analysis using primers for porcine Lawsonia intracellularis were
- Proliferative enteropathy has been reported in several animal
species, including the pig, horse, dog, white-tail-ed deer, blue
fox, guinea pig, ferret, hamster, rat and rabbit. Gross and histological
findings in this case are similar to previously published cases
in foals, thought to be caused by Lawsonia intracellularis, or
a closely related organism.
- Case 22-2. Small intestine. Crypts are tortuous and
crypt epithelium is piled up and contains frequent mitotic figures.
Low numbers of macrophages and lymphocytes expand the lamina
Starry stain, 40x obj.
- Case 22-2. Small intestine. There are numerous silver-positive
curved bacilli within the apical zone of crypt epithelial cells.
- AFIP Diagnosis: Small intestine: Enteritis, proliferative,
subacute, diffuse, severe, with mild diffuse submucosal edema,
and multifocal villar fusion, crypt herniation, and crypt abscesses,
- Conference Note: Proliferative enteritis or enteropathy
occurs in a number of animal species. Among domestic animals,
the disease is economically important in swine. In laboratory
animals, the condition is an important cause of enteritis in
hamsters. The etiology of the proliferative enteropathy in swine
remained unknown until recently when it was identified as Lawsonia
intracellularis. An organism nearly indistinguishable from L.
intracellularis has also been isolated from hamsters. Organisms
similar to L. intracellularis have been identified in lesions
of proliferative enteritis/colitis in rabbits, deer, ostriches,
horses, and ferrets; the organisms are closely related to L.
- There is some variation among affected species in the location
of gross lesions. Lesions have been reported in the ileum of
horses, sheep, ostriches, guinea pigs, rabbits, hamsters, and
swine; in the stomach and ileum of dogs; in the cloaca of emus;
and in the colon of foxes, rats, and ferrets. Histologically,
the disease is characterized by crypt hyperplasia and numerous
small, curved, intracellular bacteria in the apical cytoplasm
of infected enterocytes, usually only visible with silver stains
(such as Steiner's or Warthin-Starry methods). Thus, despite
the variability in location of gross lesions, enterocyte proliferation
and intracellular organisms are the two common histologic features
of proliferative enteropathy in animals.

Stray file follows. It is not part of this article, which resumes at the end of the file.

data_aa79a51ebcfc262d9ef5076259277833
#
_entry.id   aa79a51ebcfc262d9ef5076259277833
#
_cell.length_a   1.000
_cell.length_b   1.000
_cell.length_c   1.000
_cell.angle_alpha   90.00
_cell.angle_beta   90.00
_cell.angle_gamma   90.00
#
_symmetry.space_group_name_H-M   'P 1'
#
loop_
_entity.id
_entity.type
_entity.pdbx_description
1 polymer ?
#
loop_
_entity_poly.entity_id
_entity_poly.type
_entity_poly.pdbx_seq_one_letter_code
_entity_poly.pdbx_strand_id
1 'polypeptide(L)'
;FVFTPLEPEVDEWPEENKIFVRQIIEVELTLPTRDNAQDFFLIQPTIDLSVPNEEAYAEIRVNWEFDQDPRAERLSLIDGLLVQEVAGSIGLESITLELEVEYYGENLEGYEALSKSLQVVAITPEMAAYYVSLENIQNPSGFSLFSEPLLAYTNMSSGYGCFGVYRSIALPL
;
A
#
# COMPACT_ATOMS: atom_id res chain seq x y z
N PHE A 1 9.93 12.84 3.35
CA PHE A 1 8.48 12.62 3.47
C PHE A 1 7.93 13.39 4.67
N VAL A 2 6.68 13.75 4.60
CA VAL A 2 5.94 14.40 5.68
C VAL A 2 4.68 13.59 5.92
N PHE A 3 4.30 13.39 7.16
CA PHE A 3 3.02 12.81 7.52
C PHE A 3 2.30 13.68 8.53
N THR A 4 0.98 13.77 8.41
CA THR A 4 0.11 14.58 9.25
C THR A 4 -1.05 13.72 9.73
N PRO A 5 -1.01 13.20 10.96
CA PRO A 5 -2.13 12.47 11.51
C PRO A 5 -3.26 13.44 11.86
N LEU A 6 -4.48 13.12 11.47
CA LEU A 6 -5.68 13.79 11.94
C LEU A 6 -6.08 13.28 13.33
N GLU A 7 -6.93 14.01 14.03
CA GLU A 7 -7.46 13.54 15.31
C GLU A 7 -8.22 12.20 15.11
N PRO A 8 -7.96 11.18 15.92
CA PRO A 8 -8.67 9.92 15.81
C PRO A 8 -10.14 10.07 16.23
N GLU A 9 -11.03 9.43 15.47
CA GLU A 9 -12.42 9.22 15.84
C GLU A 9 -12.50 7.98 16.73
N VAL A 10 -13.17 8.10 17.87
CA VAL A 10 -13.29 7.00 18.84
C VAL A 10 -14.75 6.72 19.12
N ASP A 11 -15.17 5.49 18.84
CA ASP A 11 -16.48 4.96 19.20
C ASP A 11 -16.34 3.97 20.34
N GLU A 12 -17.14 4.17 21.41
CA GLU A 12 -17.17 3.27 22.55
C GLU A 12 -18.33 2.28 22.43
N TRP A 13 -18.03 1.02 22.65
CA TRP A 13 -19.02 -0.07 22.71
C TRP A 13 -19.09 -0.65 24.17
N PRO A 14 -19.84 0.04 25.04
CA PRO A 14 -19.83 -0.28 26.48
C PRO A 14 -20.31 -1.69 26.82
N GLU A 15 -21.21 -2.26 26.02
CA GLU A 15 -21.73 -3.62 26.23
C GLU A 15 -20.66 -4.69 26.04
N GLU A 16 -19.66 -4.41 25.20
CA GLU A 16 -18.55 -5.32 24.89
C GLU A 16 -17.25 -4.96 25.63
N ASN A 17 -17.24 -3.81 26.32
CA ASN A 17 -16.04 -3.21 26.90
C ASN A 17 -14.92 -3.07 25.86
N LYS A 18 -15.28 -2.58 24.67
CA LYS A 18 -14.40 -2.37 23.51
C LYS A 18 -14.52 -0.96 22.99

- Contributor: Animal Health Laboratory, Laboratory
Services Division, University of Guelph, Box 3612, Guelph, Ontario,
CANADA N1H 6R8.
- 1. Williams NM, Harrison LR, Gebhart CJ: Proliferative enteropathy
in a foal caused by Lawsonia intracellularis-like bacterium.
J Vet Diagn Invest 8:254-256,1996.
- 2. Duhamel GE, Wheeldon EB: Intestinal adenomatosis in a
foal. Vet Pathol 19:447-450, 1982.
- 3. Cooper DM, Gebhart CJ: Comparative aspects of proliferative
enteritis. J Amer Vet Med Assoc 212:1446-1450, 1998.
Case III - B98-5016 (AFIP 2639016)
- Signalment: Ten-year-old, captive-born, female, Indochinese
tiger (Panthera tigris corbetti).
- History: The animal, housed in a zoo, presented with
mild neurologic signs. Eleven days later, marked ataxia and paraparesis
were observed, with forelimbs more severely affected than hind
limbs. Neurologic signs were unchanged on day sixteen. Physical
examination revealed normal muscle mass and tone, and normal
to hyper-reflexia in all limbs. On day 17, the animal was eating
well but had developed mild head tremors which persisted for
two days. By day 27, the paraparesis had worsened. On day 30,
analysis of cerebrospinal fluid showed a mild pleocytosis, but
was otherwise unremarkable. The animal was euthanatized on day
- Gross Pathology: Gross postmortem examination revealed
healing fractures of the dorsal spinous processes of C7, T1,
T3 and T4. No other significant lesions were noted.
- Laboratory Results: Hematology, serum chemistries, and urinalysis
were unremarkable. Titers for feline leukemia virus, feline infectious
peritonitis virus, feline immunodeficiency virus and toxoplasmosis
- Contributor's Diagnosis and Comments: Nonsuppurative
and demyelinating meningomyelitis, cervical spinal cord.
Etiology: Canine distemper virus.
- Histopathologic findings were most pronounced in the brain
stem and cervical spinal cord. Alterations included nonsuppurative
meningo-encephalomyelitis, gliosis, and irregular parenchymal
necrosis that was most pronounced in sections of cervical spinal
cord. Descending tracts in the spinal cord white matter exhibited
demyelination and axon swelling. Astrocytes in sections of brain
stem contained eosinophilic intranuclear inclusion bodies that
were confirmed to be canine distemper virus by immunohistochemistry
(courtesy of Dr. Brian Summers, Cornell University). No significant
lesions were noted in other tissues. Just after canine distemper